Teacher Shortages Find MMSD as School Begins


One of MMSD’s job fairs hosts potential teaching candidates

Jonathan Buscher

As the school year loomed in late August of 2022, MMSD faced a teacher shortage, an issue that continued through the start of school on September first. A few months prior, the district was down over 570 teachers, but after aggressive hiring, this number dropped to around 140 open spots by mid-August. 

Before the start of the year, MMSD hoped to fill jobs across the district, including the 135 vacancies in teaching, along with roles in food service, counseling, and custodial work, of which, there are hundreds of open positions. This impacts different areas of school routine, especially within the MMSD Food Services Department, where a recent decrease in the quality of student food, according to parents, is a symptom of this shortage. 

There are several underlying problems that have contributed to the shortage this year and, according to Michael Jones, who is the president of the union Madison Teachers, Incorporated, “It’s just been a long time coming.” The Wisconsin legislature, as stated by Jones, has neglected to increase educational staff funding in the face of recent inflation. Without enough pay to support their livelihoods and families, teachers are leaving. 

COVID-19 also hit teachers hard, as they had to navigate technology while keeping students engaged during virtual learning. Also, once returning to school, teachers had the added stressors of catching kids up on what they missed during the virtual year, along with monitoring an increase in cell phone usage, on top of simply being a teacher. With a poor combination of teachers leaving the profession, the economic state, and the current low employment rates, MMSD has, and likely will have, problems finding teachers to fill positions.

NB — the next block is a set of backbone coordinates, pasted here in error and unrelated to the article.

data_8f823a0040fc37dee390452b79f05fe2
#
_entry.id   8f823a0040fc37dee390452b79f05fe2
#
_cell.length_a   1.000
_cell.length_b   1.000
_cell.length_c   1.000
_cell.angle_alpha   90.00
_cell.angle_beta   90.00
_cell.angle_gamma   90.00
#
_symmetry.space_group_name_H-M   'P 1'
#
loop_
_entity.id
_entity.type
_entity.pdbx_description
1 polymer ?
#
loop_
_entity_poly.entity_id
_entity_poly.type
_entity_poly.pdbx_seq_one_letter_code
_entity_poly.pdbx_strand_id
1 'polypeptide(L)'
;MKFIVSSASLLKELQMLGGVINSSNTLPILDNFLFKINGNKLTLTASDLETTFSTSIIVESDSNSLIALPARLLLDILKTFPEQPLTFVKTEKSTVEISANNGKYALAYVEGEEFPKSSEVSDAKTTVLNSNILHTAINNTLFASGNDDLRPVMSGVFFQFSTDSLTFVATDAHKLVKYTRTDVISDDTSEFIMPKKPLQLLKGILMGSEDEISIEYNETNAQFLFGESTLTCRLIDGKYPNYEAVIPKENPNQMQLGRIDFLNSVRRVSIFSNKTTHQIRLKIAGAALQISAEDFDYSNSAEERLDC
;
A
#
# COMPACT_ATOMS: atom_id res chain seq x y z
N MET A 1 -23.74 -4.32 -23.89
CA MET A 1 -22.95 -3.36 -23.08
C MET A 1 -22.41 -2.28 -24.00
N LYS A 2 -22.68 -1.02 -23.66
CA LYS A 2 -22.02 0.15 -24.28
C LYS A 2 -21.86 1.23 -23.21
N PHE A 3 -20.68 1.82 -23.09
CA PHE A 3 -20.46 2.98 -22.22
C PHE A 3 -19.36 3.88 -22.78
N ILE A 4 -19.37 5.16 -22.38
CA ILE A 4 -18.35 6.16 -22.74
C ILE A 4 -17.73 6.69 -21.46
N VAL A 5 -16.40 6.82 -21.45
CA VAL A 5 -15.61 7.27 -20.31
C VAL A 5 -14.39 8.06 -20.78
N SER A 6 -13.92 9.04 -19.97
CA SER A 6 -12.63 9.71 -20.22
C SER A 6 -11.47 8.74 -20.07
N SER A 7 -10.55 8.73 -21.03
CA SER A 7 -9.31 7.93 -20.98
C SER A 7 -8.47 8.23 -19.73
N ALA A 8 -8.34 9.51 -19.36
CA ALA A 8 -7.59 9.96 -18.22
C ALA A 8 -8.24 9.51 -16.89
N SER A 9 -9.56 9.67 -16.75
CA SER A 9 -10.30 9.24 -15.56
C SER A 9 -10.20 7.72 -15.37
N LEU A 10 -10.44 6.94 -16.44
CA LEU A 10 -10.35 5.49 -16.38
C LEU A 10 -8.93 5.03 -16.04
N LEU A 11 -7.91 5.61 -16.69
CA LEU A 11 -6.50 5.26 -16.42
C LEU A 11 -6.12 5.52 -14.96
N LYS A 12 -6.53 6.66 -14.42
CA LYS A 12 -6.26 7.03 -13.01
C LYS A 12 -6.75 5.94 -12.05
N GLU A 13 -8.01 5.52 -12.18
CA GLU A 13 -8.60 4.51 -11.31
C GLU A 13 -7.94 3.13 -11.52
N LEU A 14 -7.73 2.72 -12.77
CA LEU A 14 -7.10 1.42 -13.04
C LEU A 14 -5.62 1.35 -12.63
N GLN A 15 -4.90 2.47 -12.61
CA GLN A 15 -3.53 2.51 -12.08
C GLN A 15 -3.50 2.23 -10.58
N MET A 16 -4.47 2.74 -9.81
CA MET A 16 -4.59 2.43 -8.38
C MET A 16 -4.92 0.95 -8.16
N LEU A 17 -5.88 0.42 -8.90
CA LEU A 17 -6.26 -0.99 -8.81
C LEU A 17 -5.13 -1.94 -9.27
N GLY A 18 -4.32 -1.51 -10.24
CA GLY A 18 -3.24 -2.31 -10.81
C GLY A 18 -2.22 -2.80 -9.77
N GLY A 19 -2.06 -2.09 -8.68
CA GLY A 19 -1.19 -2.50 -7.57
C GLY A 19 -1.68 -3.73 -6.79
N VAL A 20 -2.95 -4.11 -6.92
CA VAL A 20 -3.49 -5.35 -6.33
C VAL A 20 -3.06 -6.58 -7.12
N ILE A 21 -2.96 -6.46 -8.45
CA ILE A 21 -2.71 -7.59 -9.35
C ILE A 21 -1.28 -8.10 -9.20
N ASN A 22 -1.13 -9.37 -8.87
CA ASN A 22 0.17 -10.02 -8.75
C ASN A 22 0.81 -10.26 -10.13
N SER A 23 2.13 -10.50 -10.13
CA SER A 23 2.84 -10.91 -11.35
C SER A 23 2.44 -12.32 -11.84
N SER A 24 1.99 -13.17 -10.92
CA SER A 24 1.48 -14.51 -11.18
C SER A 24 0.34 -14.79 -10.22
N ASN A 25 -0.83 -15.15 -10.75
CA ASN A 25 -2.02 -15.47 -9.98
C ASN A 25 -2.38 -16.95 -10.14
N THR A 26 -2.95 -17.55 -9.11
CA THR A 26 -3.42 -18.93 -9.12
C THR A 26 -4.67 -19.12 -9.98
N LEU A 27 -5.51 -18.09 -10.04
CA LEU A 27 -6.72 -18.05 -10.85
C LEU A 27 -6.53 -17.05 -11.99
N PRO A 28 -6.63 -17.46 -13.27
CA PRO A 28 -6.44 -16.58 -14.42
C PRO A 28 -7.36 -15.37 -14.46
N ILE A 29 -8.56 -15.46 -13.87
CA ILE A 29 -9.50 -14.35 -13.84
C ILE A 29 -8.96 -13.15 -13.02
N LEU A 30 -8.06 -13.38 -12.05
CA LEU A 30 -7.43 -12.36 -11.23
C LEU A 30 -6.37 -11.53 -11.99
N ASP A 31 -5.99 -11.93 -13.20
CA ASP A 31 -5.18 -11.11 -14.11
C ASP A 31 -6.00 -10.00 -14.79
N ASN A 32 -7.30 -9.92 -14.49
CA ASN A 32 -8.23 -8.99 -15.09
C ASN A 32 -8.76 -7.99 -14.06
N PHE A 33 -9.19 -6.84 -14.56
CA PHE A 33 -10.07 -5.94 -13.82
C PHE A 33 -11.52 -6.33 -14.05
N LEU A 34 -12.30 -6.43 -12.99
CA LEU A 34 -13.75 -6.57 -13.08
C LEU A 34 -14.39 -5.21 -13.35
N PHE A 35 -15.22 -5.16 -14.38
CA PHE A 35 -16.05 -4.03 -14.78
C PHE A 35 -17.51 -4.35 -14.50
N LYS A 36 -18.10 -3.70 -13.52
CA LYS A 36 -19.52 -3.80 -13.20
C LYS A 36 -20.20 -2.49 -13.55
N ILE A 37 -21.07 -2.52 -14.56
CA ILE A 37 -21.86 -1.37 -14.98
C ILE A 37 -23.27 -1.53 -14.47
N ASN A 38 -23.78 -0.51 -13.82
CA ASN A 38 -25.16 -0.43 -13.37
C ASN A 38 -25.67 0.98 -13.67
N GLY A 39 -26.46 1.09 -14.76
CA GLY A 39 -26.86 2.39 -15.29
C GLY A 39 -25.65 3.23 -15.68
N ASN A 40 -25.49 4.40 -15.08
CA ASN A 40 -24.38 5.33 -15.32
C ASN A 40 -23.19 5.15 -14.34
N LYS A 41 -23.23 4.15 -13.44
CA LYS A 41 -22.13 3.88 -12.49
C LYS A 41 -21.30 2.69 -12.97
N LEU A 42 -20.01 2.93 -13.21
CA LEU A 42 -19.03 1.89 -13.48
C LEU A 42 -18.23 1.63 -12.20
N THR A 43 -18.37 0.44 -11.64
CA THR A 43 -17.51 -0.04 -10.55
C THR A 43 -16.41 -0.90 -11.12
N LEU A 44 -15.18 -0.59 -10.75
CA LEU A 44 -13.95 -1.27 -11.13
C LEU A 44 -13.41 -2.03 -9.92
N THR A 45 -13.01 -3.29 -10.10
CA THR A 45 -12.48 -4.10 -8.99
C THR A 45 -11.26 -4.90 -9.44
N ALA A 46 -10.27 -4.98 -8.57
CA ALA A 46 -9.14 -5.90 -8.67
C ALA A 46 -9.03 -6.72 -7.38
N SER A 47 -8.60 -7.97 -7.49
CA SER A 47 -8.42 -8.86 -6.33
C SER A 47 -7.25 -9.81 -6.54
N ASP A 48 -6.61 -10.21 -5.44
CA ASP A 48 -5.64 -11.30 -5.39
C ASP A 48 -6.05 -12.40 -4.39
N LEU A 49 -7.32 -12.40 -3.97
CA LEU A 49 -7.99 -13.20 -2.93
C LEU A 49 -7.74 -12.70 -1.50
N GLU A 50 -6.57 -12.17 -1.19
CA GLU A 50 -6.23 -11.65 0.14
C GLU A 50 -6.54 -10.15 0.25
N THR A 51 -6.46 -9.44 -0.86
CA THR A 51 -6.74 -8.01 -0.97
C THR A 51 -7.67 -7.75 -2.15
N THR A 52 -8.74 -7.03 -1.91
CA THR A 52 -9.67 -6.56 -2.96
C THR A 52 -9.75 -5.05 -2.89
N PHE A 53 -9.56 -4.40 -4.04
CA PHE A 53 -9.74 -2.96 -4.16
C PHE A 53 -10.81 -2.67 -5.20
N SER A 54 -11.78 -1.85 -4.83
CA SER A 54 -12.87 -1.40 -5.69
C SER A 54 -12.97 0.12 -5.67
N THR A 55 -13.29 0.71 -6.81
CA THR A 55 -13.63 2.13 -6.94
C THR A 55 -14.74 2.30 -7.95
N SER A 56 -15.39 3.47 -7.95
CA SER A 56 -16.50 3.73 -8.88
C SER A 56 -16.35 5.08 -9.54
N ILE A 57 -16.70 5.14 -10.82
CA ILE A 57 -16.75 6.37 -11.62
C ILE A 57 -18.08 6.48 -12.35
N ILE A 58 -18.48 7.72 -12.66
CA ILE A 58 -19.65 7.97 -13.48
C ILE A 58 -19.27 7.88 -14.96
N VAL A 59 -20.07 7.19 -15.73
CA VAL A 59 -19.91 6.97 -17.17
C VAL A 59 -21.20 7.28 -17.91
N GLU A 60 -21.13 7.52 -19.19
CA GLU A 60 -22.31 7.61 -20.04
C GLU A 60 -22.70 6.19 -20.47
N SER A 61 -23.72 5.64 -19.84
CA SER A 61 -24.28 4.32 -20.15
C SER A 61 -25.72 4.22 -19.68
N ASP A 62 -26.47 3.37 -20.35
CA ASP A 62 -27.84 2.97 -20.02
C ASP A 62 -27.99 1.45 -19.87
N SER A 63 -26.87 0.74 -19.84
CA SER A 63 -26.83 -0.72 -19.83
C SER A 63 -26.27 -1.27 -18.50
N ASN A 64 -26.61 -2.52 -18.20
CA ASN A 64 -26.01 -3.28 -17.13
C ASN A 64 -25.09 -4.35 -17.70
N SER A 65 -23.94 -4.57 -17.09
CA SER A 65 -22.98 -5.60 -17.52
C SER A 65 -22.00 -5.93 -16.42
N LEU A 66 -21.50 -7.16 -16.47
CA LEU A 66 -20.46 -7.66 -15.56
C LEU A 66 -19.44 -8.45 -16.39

In order to try to fix this issue, MMSD offered several job fairs, including a virtual one on Monday, August 22, 2022, and an in-person event on Thursday of the same week. Additionally, Superintendent Carlton Jenkins has stated that MMSD does currently have 275 substitute teachers that he says are “highly qualified,” meaning that, although some classes may not have full-time teachers, there will be substitutes to cover teacherless classes.

This shortage of teachers didn’t improve much, despite efforts from MMSD. According to Tim LeMonds, a district spokesman, MMSD was still down 257 workers, with 130 of those being in teaching positions. This represents about 5% of the total staff required in the district, and while slight improvement has been made, MMSD still has a ways to go before they are fully staffed.